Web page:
- The Washington Times - Monday, July 6, 2009

TUCSON, Ariz. | Long dependent on well water and supplies sent hundreds of miles by canal from the Colorado River, this desert city will soon harvest some of its 12 inches of annual rainfall to help bolster its water resources.

Under the nation’s first municipal rainwater-harvesting ordinance for commercial projects, Tucson developers building new business, corporate or commercial structures will have to supply half of the water needed for landscaping from harvested rainwater starting next year.

Already, the idea has become so popular that at least a half-dozen other Arizona communities are looking to emulate Tucson’s approach.

“What we learned, frankly, is that we’re wasting a lot of water. It’s been our tradition here to shove it into the streets and get rid of it as soon as possible,” said David Pittman, southern Arizona director of the Arizona Builders’ Alliance.

Rainwater harvesting is also catching on nationwide, with Georgia, Colorado and other states legislating to allow or expand use of various types.

From Portland, Ore., and Seattle to San Francisco and Austin, Texas, voluntary rainwater harvesting is irrigating plants or being used in other ways instead of merely falling onto roofs, parking lots or pavement and being drained into sewers as wastewater.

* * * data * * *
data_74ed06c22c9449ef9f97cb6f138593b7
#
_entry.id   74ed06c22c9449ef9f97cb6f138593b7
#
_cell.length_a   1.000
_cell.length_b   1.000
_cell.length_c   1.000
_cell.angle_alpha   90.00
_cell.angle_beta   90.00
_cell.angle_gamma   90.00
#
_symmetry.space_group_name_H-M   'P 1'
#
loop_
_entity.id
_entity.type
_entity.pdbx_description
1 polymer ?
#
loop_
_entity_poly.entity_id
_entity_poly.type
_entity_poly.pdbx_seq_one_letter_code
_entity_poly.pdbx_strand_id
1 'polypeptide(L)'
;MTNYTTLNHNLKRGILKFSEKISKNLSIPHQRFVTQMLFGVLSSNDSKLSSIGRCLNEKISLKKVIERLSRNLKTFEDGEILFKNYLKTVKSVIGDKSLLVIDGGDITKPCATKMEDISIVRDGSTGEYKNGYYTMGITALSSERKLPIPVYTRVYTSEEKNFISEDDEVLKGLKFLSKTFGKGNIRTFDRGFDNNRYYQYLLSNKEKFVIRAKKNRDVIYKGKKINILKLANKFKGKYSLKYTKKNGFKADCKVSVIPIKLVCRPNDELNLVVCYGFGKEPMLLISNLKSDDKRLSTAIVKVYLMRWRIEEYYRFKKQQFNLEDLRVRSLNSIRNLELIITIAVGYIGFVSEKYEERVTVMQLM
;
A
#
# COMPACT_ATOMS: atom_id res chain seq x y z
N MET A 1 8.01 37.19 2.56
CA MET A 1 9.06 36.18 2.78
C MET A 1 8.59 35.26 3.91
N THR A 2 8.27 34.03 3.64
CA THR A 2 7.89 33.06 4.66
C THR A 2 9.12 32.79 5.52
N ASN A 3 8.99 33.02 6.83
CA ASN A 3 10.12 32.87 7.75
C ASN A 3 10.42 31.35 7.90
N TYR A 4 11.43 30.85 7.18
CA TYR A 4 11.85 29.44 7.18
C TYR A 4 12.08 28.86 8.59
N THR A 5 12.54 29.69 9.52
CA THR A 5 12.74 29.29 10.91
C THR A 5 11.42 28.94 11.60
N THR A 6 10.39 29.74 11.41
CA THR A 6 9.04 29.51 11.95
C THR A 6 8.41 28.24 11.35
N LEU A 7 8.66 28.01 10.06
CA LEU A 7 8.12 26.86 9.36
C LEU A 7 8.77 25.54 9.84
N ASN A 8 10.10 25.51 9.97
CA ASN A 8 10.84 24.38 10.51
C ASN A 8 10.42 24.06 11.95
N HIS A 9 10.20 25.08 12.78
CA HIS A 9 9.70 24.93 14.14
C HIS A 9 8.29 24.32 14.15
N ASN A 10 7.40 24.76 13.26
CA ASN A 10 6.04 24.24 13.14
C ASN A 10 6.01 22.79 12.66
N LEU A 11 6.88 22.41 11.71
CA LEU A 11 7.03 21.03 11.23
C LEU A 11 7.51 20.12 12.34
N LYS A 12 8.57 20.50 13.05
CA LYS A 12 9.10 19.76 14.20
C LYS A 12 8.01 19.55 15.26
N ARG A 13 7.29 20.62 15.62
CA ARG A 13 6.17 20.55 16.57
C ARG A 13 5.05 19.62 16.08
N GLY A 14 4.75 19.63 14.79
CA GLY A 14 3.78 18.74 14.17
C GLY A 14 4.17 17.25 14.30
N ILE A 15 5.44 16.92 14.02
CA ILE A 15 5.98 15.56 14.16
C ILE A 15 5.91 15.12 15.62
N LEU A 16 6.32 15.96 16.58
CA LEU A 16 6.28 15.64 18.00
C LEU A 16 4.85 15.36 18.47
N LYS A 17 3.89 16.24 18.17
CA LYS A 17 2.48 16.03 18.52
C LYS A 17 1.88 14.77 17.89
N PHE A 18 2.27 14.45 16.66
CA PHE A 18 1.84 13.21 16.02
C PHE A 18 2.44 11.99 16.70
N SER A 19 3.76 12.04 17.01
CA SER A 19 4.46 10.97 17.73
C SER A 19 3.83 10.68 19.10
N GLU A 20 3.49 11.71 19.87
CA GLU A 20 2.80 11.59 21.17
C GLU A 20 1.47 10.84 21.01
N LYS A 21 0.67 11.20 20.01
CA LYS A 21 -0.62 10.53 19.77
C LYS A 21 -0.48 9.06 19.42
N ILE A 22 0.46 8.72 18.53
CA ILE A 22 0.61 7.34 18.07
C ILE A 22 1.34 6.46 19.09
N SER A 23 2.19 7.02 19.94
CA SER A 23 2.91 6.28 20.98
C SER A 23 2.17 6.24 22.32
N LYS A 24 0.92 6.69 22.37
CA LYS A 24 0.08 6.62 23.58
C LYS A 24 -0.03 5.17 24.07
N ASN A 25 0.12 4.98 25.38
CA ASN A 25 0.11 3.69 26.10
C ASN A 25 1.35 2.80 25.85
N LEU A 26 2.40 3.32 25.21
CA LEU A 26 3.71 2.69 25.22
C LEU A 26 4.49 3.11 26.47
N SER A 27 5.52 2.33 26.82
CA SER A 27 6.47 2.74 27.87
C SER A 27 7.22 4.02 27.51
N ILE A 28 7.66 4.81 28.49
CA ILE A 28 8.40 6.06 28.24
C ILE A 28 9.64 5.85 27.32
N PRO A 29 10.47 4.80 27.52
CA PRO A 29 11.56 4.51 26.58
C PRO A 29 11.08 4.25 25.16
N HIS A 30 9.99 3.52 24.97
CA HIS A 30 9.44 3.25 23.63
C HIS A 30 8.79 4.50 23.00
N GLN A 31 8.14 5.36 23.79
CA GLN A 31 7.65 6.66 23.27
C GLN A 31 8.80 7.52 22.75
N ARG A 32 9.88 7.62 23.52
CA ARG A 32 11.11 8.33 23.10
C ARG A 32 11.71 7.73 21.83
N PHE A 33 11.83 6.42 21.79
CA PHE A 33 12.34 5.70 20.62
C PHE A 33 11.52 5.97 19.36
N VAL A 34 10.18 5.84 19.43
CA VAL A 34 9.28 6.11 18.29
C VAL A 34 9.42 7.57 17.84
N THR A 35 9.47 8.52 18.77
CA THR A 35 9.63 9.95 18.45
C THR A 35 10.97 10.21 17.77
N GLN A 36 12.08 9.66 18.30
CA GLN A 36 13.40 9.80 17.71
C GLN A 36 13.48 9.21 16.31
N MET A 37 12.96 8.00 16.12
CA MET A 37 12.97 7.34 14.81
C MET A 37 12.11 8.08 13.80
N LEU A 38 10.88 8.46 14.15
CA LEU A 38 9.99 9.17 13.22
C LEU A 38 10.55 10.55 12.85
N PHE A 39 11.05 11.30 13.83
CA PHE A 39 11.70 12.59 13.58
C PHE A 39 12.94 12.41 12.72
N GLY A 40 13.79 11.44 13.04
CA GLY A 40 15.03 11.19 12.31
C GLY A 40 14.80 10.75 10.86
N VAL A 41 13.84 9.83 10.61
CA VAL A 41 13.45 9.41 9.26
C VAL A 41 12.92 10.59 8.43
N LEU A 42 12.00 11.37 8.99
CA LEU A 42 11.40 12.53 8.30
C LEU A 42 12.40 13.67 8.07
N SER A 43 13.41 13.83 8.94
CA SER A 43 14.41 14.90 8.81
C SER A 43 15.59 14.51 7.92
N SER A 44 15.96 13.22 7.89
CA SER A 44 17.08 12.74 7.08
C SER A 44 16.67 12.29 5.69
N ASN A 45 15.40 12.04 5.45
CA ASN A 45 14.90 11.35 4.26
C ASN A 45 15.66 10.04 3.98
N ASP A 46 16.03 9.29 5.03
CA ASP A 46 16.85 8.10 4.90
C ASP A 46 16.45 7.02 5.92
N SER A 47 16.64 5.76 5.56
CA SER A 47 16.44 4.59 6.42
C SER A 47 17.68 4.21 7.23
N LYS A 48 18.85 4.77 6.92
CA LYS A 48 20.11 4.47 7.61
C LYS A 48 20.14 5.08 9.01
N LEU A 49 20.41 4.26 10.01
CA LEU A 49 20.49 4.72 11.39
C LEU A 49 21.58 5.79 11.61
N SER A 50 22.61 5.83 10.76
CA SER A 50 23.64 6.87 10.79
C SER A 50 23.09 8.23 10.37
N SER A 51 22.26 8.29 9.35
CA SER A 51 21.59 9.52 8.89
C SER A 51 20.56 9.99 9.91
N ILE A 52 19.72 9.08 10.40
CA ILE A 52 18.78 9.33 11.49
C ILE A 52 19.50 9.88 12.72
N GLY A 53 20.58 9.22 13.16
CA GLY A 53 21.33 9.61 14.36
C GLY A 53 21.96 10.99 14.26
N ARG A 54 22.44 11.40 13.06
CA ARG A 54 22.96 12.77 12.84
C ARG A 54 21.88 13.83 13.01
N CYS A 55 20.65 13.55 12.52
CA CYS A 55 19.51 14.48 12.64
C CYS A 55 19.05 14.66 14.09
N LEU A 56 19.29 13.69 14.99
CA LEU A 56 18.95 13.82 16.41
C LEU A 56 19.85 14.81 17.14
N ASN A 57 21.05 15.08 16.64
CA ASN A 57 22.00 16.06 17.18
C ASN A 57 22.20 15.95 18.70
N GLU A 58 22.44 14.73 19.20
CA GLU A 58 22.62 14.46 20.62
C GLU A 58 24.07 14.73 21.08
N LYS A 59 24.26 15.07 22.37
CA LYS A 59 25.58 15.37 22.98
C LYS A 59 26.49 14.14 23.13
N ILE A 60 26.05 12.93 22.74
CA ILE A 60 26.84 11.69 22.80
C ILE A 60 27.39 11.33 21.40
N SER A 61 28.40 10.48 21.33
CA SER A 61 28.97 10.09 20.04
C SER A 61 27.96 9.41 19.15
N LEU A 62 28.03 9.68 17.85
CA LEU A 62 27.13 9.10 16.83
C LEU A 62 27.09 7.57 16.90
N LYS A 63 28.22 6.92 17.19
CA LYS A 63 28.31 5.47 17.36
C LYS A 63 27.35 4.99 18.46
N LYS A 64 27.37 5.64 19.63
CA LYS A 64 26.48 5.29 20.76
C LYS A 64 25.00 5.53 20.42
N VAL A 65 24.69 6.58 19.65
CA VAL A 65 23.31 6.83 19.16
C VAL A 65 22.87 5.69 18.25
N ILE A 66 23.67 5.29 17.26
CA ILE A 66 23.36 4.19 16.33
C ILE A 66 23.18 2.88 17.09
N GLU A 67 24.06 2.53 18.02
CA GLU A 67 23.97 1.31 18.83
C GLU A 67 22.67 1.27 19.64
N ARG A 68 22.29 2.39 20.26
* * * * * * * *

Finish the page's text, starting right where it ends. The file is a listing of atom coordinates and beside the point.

“There’s only so much water. Unfortunately, Americans are terribly, terribly wasteful with water, and we’re running out,” said Tim Pope, who builds harvesting systems in the San Juan Islands near Seattle and heads the American Rainwater Catchment Systems Association.

Water supplies from the Colorado River are likely to diminish from the increasing demands from other states in the West. And groundwater is carefully managed to prevent overpumping the water that supplies the 1 million people who live in growing metropolitan Tucson.

That makes conservation and rainwater harvesting all the more important.

Landscaping needs account for about 40 percent of water use in commercial development and about 45 percent of household water consumption, “so there is huge potential,” said Tucson City Council member Rodney Glassman, who spearheaded efforts to achieve the ordinance.

Rainwater harvesting holds particular appeal in the desert because of the combination of drought conditions and limited sources.

Mr. Glassman, a first-term council member, campaigned in 2007 for rainwater harvesting in new commercial development and for systems that capture water from washing and bathing in new homes.

Last year, Tucson’s water utility delivered more than 131,000 acre-feet of water, including 26,000 acre-feet of reclaimed wastewater. According to Mr. Glassman, experts estimate more than 185,000 acre-feet of rainfall is available per year.

An acre-foot is about 326,000 gallons, enough to cover an acre a foot deep or supply about two households with water for a year.

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